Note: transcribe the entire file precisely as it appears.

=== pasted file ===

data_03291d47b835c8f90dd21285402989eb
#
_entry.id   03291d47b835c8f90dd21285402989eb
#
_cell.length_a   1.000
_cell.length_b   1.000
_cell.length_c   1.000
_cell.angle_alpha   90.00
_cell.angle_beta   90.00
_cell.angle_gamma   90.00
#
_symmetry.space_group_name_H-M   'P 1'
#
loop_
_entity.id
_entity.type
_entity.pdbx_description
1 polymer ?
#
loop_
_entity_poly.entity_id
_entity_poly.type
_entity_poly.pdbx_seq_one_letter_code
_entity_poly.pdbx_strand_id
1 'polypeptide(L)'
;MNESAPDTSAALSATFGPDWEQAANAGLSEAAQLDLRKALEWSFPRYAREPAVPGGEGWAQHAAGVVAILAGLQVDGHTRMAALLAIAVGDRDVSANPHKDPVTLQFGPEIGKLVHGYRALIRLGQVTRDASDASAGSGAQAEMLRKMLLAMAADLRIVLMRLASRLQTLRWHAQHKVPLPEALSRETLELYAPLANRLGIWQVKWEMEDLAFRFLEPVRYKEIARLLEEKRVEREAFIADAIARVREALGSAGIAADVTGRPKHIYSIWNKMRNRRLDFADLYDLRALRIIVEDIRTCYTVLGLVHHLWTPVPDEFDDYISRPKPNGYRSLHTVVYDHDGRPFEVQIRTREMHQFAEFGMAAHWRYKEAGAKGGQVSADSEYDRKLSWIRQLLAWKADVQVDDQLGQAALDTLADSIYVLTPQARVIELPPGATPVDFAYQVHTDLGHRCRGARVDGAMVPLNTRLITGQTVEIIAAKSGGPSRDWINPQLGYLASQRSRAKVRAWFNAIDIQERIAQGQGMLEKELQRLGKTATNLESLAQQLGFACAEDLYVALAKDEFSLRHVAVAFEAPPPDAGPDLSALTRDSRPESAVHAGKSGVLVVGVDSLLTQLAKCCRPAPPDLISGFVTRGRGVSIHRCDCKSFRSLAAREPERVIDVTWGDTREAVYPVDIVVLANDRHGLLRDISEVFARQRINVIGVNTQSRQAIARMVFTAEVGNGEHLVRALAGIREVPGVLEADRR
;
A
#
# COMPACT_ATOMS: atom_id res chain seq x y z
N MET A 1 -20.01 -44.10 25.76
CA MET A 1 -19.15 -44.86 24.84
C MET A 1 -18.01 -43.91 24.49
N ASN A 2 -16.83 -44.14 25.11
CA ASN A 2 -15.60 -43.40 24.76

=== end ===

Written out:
data_03291d47b835c8f90dd21285402989eb
#
_entry.id   03291d47b835c8f90dd21285402989eb
#
_cell.length_a   1.000
_cell.length_b   1.000
_cell.length_c   1.000
_cell.angle_alpha   90.00
_cell.angle_beta   90.00
_cell.angle_gamma   90.00
#
_symmetry.space_group_name_H-M   'P 1'
#
loop_
_entity.id
_entity.type
_entity.pdbx_description
1 polymer ?
#
loop_
_entity_poly.entity_id
_entity_poly.type
_entity_poly.pdbx_seq_one_letter_code
_entity_poly.pdbx_strand_id
1 'polypeptide(L)'
;MNESAPDTSAALSATFGPDWEQAANAGLSEAAQLDLRKALEWSFPRYAREPAVPGGEGWAQHAAGVVAILAGLQVDGHTRMAALLAIAVGDRDVSANPHKDPVTLQFGPEIGKLVHGYRALIRLGQVTRDASDASAGSGAQAEMLRKMLLAMAADLRIVLMRLASRLQTLRWHAQHKVPLPEALSRETLELYAPLANRLGIWQVKWEMEDLAFRFLEPVRYKEIARLLEEKRVEREAFIADAIARVREALGSAGIAADVTGRPKHIYSIWNKMRNRRLDFADLYDLRALRIIVEDIRTCYTVLGLVHHLWTPVPDEFDDYISRPKPNGYRSLHTVVYDHDGRPFEVQIRTREMHQFAEFGMAAHWRYKEAGAKGGQVSADSEYDRKLSWIRQLLAWKADVQVDDQLGQAALDTLADSIYVLTPQARVIELPPGATPVDFAYQVHTDLGHRCRGARVDGAMVPLNTRLITGQTVEIIAAKSGGPSRDWINPQLGYLASQRSRAKVRAWFNAIDIQERIAQGQGMLEKELQRLGKTATNLESLAQQLGFACAEDLYVALAKDEFSLRHVAVAFEAPPPDAGPDLSALTRDSRPESAVHAGKSGVLVVGVDSLLTQLAKCCRPAPPDLISGFVTRGRGVSIHRCDCKSFRSLAAREPERVIDVTWGDTREAVYPVDIVVLANDRHGLLRDISEVFARQRINVIGVNTQSRQAIARMVFTAEVGNGEHLVRALAGIREVPGVLEADRR
;
A
#
# COMPACT_ATOMS: atom_id res chain seq x y z
N MET A 1 -20.01 -44.10 25.76
CA MET A 1 -19.15 -44.86 24.84
C MET A 1 -18.01 -43.91 24.49
N ASN A 2 -16.83 -44.14 25.11
CA ASN A 2 -15.60 -43.40 24.76